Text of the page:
Fun with our Furlex

Our sail projects continue, with me on the sail bag and Beverley on the Furlex. In addition to these projects, we were loaned a storm sail from our friend in Sailing North so that I could measure the tack and clew of the sail.

For various reasons, I have been thinking about storm sails and how we can be better prepared for storms when they come up. Knowing that the position of our third reef, makes our sail area just over 8m² which is the recommended area for Salty Lass, makes me feel better, so now I just needed to get my hands on a storm sail for the front so that I could measure the angles at the tack and the clew. Help came from our friend on Sailing North when he loaned me his storm sail. The purpose of the experiment worked in that there was enough room at the front of Salty Lass to use the spinnaker halyards to hoist a sail. Some alterations will be needed to Salty Lass in that we will need to add a hard point just behind the anchor locker. The position we would use is where you can add a staysail, however Salty Lass has a fractional rig so unless we want to add more standing rigging a stay sail is out of the question for us, so good news to me and the addition of a new hard point.

Servicing a Furlex


  • Lee cloth - This we wrapped around the front of the boat so that if we accidentally dropped something then it would stay within the confounds of the boat
  • Box - We find this very useful for keeping all the tools and equipment together. We usually keep the box in the centre of the boat so that it is as far away from the side of the boat as possible
  • Manual - This will be the second time we have serviced our Furlex, so you don't have to service it too often so having the manual to hand is useful
  • Various tools - We needed a torques bit to unscrew our screws
  • New furling line - This is not required but our furling line is over three years old so having a new line and a spare just seemed advisable to us
  • White spirit - Used to clean all the mechanisms and remove old grease
  • Loctite - helps to stop a screw from unscrewing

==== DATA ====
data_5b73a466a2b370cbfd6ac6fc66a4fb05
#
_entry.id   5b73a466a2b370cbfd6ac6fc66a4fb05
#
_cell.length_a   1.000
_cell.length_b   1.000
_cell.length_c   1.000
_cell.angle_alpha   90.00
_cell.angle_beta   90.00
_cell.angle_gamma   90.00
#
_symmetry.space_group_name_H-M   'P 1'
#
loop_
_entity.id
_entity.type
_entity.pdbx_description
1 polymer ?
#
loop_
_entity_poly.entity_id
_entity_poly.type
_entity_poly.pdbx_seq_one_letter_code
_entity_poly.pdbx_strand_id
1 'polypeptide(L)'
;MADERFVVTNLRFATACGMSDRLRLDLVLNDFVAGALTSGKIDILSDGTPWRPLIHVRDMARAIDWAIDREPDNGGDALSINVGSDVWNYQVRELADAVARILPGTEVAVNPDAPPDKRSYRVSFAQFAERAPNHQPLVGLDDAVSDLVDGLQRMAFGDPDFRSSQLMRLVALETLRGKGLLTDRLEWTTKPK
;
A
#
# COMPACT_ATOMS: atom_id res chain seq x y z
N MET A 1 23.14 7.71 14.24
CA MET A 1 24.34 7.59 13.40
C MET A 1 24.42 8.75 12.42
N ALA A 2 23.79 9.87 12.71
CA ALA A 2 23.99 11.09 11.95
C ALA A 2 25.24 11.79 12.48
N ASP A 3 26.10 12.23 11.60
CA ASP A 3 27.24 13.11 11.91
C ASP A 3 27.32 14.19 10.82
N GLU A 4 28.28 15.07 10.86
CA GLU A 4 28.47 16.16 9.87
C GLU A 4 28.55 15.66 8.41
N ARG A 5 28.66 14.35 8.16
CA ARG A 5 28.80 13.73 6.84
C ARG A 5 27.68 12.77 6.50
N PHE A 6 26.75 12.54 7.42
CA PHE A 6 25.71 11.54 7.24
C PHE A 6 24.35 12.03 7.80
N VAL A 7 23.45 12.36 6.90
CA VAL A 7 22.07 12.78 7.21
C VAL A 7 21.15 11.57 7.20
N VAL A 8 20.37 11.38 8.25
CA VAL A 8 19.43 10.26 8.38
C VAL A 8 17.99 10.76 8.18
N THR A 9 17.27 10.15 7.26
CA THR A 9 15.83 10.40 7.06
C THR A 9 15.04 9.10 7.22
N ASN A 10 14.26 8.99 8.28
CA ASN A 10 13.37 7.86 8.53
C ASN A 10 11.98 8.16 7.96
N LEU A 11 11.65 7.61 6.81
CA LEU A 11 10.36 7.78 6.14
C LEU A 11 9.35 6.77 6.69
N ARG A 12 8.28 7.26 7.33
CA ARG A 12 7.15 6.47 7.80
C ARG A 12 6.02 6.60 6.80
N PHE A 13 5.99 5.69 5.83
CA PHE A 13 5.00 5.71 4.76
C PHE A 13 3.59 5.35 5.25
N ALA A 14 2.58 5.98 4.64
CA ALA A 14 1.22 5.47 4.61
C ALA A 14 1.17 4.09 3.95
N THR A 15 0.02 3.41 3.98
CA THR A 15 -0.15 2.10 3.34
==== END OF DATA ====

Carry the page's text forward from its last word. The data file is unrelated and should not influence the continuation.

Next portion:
• Duralac - used on any dissimilar metals, like we had an aluminium plate and a stainless steel bolt so Duralac was needed here
  • Seldon grease - Specialist grease needed to grease the mechanism


  • Take the mechanism apart. we heeded a torques bit for our screws, but having an array of tools available is useful in case you have a different screw
  • Clean everything you can, for this we used white spirit, clothes and soap for the plastic sections
  • Add new grease. Do make sure that you have the right grease for this
  • Use loctite and Duralac where required
  • One of the screws at the bottom is used as a locking mechanism so make sure you have screwed that in correctly
  • In the Furlex system that are what are called nipples, you put the nozzle of the grease here and rotate the mechanism below it

The Sail bag continues

While Beverley was sorting out the furling mechanism, I was sorting out the sail bag, so I shared some hints and tips of what was in my sewing kit

  • Webbing - Really strong and stops material fraying
  • Micropore tape - I use this as a quick tape to stick down cloth, instead of pins. Its not a specialist tape so | can buy it anywhere. It does not leave a glue residue and I can use it on cloth and it rips so I can use it quickly
  • Burner - Useful for burning threads. It melts webbing so that your webbing will not fray


While you have the sail down it is always wise to insect your sail

  • Stitching - Zigzag stitching always goes at the same point at the end of the zag, so you are looking for any stitches that have pulled away
  • Around the bolt rope, this gets the most wear, so always look at this and see in there is any wear. We had slight wear, at the time I decided to leave it, but I've already decided to get it fixed. A stitch in time saves nine
  • Halyard - Our halyard is a wire splice so I stocked the halyard to look for burrs and any bulges. A bulge donates an internal break, while a burr donates an external break. If I had detected either then the halyard would of been replaced.
Raising money for the RNLI

The RNLI turned 200 years old on 4th March 2024. So as sailors and people who promote the joy of sailing, we thought that we would like to raise just £200. What we hope is that other people take up the shout and raise their own £200. In the last 200 years the RNLI have saved over 144,000 lives and yet they are funded entirely by people like you. They are not government funded.

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